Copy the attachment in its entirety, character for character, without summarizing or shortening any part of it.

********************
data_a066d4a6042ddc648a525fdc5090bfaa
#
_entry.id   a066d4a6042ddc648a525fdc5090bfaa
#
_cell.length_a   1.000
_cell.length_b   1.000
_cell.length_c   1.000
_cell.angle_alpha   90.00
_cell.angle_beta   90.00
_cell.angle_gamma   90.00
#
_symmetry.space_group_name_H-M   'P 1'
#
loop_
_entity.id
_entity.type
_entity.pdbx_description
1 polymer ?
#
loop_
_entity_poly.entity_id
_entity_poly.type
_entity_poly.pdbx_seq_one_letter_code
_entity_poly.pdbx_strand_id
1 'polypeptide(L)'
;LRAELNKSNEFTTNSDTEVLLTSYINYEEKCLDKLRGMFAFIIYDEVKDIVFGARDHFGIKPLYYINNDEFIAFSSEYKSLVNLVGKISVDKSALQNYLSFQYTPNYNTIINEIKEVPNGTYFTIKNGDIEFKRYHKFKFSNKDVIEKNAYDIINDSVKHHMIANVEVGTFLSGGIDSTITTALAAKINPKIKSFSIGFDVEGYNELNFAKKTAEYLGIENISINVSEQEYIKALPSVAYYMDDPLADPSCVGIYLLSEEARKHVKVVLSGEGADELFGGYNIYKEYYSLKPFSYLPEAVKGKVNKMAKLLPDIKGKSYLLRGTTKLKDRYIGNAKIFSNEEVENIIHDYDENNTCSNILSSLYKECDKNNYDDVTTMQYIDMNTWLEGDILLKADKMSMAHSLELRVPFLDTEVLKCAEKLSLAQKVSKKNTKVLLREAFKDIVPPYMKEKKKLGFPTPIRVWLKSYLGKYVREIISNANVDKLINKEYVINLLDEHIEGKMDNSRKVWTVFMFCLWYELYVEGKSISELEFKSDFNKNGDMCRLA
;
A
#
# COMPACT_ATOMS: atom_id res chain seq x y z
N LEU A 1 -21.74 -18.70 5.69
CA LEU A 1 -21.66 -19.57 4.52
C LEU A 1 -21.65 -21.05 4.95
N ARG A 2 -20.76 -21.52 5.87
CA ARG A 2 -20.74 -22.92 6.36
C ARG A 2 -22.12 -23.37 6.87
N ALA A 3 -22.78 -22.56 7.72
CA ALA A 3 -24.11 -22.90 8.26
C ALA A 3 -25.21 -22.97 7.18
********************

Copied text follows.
data_a066d4a6042ddc648a525fdc5090bfaa
#
_entry.id   a066d4a6042ddc648a525fdc5090bfaa
#
_cell.length_a   1.000
_cell.length_b   1.000
_cell.length_c   1.000
_cell.angle_alpha   90.00
_cell.angle_beta   90.00
_cell.angle_gamma   90.00
#
_symmetry.space_group_name_H-M   'P 1'
#
loop_
_entity.id
_entity.type
_entity.pdbx_description
1 polymer ?
#
loop_
_entity_poly.entity_id
_entity_poly.type
_entity_poly.pdbx_seq_one_letter_code
_entity_poly.pdbx_strand_id
1 'polypeptide(L)'
;LRAELNKSNEFTTNSDTEVLLTSYINYEEKCLDKLRGMFAFIIYDEVKDIVFGARDHFGIKPLYYINNDEFIAFSSEYKSLVNLVGKISVDKSALQNYLSFQYTPNYNTIINEIKEVPNGTYFTIKNGDIEFKRYHKFKFSNKDVIEKNAYDIINDSVKHHMIANVEVGTFLSGGIDSTITTALAAKINPKIKSFSIGFDVEGYNELNFAKKTAEYLGIENISINVSEQEYIKALPSVAYYMDDPLADPSCVGIYLLSEEARKHVKVVLSGEGADELFGGYNIYKEYYSLKPFSYLPEAVKGKVNKMAKLLPDIKGKSYLLRGTTKLKDRYIGNAKIFSNEEVENIIHDYDENNTCSNILSSLYKECDKNNYDDVTTMQYIDMNTWLEGDILLKADKMSMAHSLELRVPFLDTEVLKCAEKLSLAQKVSKKNTKVLLREAFKDIVPPYMKEKKKLGFPTPIRVWLKSYLGKYVREIISNANVDKLINKEYVINLLDEHIEGKMDNSRKVWTVFMFCLWYELYVEGKSISELEFKSDFNKNGDMCRLA
;
A
#
# COMPACT_ATOMS: atom_id res chain seq x y z
N LEU A 1 -21.74 -18.70 5.69
CA LEU A 1 -21.66 -19.57 4.52
C LEU A 1 -21.65 -21.05 4.95
N ARG A 2 -20.76 -21.52 5.87
CA ARG A 2 -20.74 -22.92 6.36
C ARG A 2 -22.12 -23.37 6.87
N ALA A 3 -22.78 -22.56 7.72
CA ALA A 3 -24.11 -22.90 8.26
C ALA A 3 -25.21 -22.97 7.18